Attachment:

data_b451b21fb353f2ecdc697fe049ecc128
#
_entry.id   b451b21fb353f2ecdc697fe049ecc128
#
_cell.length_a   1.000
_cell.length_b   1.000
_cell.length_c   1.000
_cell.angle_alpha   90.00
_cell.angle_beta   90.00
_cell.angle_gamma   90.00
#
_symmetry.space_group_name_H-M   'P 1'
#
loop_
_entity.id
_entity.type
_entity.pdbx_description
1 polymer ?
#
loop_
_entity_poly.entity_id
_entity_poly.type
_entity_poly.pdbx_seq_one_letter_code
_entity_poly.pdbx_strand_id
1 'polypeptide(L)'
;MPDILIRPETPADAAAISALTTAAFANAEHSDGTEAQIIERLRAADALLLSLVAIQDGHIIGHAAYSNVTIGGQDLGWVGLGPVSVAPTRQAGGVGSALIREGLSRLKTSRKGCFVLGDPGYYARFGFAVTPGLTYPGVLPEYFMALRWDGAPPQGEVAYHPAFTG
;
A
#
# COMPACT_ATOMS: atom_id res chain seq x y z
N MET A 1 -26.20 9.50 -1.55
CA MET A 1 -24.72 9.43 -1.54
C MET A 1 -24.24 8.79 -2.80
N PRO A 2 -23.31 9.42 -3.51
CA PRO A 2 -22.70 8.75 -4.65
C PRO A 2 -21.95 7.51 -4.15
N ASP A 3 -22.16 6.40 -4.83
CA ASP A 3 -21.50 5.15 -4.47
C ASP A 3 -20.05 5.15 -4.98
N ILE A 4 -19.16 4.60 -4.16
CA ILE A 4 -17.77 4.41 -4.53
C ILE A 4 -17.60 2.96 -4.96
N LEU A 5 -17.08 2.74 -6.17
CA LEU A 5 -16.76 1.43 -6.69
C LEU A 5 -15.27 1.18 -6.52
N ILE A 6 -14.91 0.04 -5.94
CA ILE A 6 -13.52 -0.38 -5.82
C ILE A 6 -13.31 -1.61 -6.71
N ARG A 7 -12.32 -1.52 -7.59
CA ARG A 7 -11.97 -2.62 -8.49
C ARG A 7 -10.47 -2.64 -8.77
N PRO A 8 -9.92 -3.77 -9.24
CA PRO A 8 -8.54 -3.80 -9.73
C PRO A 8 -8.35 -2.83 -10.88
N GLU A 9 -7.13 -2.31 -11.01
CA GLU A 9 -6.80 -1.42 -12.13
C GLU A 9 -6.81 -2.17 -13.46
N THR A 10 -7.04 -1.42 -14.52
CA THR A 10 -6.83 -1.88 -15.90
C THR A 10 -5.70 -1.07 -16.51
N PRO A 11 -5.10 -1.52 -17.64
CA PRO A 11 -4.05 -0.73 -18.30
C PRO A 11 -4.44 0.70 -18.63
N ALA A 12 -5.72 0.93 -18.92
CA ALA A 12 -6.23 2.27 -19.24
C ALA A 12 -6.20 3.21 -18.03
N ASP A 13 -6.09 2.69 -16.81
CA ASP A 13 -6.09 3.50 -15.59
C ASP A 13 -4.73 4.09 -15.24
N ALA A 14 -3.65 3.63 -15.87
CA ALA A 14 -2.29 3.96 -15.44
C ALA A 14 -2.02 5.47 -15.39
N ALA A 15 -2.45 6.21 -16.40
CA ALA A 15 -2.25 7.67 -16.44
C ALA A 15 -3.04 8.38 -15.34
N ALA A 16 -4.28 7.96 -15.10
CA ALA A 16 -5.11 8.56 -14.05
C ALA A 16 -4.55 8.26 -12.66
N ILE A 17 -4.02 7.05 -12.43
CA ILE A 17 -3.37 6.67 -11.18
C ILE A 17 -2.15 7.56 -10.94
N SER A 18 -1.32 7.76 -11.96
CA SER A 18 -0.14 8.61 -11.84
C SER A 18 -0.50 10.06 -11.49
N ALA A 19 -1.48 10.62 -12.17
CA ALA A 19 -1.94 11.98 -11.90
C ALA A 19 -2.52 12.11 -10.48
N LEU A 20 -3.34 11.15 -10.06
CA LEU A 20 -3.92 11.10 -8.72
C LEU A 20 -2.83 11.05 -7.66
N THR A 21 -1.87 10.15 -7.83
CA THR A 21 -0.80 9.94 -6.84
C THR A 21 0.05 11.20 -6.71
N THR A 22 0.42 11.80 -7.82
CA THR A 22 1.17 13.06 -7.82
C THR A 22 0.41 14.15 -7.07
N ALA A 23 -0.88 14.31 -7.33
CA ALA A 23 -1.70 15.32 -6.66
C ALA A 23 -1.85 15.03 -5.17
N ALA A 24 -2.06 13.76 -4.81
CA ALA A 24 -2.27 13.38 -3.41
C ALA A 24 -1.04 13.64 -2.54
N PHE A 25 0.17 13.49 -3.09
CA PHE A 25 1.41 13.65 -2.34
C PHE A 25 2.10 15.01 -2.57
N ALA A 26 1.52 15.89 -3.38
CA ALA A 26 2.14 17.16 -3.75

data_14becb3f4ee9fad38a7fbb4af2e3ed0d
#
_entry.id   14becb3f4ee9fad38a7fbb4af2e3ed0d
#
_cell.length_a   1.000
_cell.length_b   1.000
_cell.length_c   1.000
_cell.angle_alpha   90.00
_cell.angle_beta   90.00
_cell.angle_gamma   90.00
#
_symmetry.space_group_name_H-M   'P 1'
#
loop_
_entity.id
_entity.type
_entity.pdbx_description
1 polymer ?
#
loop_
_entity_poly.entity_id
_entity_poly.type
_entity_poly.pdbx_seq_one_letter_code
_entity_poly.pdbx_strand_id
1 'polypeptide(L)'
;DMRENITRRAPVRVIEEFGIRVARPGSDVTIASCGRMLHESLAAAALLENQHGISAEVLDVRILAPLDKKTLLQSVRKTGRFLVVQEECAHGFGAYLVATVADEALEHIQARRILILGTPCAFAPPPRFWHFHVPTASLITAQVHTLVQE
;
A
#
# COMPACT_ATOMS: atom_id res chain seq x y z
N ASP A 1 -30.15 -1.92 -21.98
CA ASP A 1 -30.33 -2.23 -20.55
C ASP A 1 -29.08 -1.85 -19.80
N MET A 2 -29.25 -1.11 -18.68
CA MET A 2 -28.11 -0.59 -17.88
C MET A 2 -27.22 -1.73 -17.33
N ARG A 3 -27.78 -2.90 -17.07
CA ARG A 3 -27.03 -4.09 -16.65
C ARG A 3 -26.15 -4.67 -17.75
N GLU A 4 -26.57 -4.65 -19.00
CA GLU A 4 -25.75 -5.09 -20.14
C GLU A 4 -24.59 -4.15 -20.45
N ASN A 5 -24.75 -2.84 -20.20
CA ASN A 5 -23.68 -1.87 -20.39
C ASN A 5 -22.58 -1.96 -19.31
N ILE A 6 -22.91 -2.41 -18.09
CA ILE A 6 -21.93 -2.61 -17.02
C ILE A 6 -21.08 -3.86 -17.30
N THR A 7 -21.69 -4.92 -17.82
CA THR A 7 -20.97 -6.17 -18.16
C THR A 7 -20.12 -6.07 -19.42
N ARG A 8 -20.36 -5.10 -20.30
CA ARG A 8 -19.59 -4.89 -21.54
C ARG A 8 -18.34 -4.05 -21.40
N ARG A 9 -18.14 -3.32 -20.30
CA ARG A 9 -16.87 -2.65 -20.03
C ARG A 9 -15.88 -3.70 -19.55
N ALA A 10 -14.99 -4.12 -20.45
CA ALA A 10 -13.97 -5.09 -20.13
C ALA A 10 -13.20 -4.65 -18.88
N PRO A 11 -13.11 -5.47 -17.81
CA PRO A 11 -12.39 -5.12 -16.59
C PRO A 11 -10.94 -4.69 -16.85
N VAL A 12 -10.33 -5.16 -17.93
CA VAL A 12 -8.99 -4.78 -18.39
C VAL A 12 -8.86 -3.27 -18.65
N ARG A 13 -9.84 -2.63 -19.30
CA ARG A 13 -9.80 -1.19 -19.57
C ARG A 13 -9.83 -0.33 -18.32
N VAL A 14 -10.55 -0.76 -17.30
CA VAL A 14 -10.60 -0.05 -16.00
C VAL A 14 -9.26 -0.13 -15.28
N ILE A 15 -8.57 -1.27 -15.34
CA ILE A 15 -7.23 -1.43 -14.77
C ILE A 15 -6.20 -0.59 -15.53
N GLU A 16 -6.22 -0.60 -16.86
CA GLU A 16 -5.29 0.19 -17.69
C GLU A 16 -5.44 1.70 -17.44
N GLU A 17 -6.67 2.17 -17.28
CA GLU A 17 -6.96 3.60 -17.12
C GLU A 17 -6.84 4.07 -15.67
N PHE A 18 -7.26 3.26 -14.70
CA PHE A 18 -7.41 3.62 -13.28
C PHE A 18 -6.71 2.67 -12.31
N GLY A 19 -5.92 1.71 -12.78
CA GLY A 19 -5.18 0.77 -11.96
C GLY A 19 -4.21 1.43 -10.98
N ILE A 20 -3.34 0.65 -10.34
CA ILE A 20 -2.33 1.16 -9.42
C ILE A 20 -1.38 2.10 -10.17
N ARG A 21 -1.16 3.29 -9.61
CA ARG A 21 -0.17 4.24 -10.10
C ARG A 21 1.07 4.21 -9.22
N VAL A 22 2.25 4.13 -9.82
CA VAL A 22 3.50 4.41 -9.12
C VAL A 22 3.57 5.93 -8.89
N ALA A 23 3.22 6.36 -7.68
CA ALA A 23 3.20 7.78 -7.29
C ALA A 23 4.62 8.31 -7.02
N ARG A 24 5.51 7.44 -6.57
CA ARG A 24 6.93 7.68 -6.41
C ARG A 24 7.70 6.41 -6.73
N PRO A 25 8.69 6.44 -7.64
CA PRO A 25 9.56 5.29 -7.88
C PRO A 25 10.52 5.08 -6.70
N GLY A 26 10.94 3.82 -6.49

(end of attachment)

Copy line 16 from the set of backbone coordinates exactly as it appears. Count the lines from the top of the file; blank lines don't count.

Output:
_entity.type